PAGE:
High School Teacher Achievement Award winner Ryan Davis Waggener High School Jefferson County

Ryan Davis is a mathematics teacher at Waggener High School (Jefferson County) who is passionate about creating change in his community with his students. He is a 2023 Teacher Achievement Award winner. 

In the pursuit of helping his students see the purpose and meaning of math, Davis created a unit called “Change is Gonna Come.” His students work along two tracks during this unit, the first being The Transformational Art Project. For this project, the students look at art from multiple cultures, such as Día de Muertos skulls or Ankara fabric, to see how geometric transformations are present. 

The students then create their own art that represents the idea of change, either how they have changed or wish to see change in the world. One student did a hair braid design to represent becoming closer to their family. Another student did an Islamic tile that represents their growing confidence. 

The second track allows students to learn more traditional transformations. The students have a choice of activities, whether it be solving puzzles, working on a computer or doing traditional worksheets. This allows students to learn at their own pace, but also allows Davis to support and challenge his students.  

Davis is involved in his district’s Deeper Learning and Personalized Learning initiatives. His goal is to connect his content with his students and their circumstances. For instance, his Algebra II class said they would like to learn more about taxes, so Davis used the content to teach his students something they believe is important. One group of his students even had a meeting with a state legislator to discuss issues surrounding the pink tax, which is discriminatory pricing that applies to goods and services marketed to women.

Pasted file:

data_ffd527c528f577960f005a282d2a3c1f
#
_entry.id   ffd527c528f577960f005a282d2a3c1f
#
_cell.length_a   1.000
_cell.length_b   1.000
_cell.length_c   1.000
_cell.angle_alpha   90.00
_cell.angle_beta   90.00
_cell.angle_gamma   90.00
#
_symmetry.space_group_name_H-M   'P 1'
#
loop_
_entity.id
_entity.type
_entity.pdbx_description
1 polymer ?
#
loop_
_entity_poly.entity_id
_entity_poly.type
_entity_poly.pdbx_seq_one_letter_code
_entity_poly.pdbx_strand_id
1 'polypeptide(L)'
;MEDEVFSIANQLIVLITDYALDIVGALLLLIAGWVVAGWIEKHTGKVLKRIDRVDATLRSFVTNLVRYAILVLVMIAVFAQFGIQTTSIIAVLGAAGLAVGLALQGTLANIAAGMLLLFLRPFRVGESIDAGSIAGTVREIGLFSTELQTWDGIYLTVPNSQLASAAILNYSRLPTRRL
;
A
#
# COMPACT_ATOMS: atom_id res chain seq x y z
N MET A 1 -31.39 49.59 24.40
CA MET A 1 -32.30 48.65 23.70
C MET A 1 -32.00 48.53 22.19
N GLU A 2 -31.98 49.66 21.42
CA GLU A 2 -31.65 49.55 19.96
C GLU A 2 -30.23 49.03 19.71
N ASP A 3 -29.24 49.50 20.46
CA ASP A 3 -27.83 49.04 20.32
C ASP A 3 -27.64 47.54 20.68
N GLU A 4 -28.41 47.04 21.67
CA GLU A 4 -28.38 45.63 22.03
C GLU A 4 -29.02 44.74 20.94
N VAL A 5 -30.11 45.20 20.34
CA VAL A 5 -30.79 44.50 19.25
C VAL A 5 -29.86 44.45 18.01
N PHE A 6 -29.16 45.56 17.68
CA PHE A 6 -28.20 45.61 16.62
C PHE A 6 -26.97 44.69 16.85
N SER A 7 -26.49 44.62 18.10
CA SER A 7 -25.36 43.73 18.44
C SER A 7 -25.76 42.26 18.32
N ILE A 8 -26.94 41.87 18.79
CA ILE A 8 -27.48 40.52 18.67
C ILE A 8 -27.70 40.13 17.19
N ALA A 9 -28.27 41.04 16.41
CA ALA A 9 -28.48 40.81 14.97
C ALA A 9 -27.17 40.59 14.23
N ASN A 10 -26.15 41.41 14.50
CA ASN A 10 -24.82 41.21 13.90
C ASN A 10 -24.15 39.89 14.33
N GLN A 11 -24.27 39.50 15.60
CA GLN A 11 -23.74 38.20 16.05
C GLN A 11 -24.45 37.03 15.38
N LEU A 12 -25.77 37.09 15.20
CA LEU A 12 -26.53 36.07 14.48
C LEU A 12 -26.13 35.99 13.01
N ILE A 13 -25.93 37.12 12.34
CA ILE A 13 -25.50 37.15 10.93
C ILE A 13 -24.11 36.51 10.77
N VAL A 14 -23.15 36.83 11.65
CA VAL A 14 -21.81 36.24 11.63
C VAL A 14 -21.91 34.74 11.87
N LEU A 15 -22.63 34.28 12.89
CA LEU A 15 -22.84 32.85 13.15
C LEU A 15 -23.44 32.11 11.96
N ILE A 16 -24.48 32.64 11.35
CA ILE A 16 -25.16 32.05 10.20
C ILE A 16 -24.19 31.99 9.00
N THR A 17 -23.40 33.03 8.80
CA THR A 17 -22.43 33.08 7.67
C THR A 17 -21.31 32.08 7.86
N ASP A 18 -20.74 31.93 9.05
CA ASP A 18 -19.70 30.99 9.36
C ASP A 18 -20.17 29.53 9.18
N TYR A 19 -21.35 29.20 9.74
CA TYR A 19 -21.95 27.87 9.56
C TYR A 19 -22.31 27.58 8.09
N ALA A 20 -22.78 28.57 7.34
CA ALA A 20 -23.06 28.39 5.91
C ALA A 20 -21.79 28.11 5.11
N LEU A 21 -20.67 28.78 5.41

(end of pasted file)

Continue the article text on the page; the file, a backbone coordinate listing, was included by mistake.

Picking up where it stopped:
When his school went virtual due to the COVID-19 pandemic, Davis created a chapter of the Justice Now club, a program that brings social justice causes to attention through projects. Their first virtual meeting posed the question: What difference do you want to make?  

Over time, the students put together a project called Race for Justice. It would be a marathon – 26.2 miles, a mile for each year of Breonna Taylor’s life. They wanted to run past sites in the city that showed the community’s history of working toward justice. The students envisioned each person running for their own cause, but all running in the same direction.  

“Who are you running for?” was the question.  

The club was turned into a class designed to focus on making a difference in the community. His students even got accepted to present this type of learning at the national Deeper Learning Conference in California. 

Between the conference and the race, the students raised $60,000 and donated $30,000 to nonprofits. Davis sees this event lasting for years to come, hopefully providing a similar experience for future students.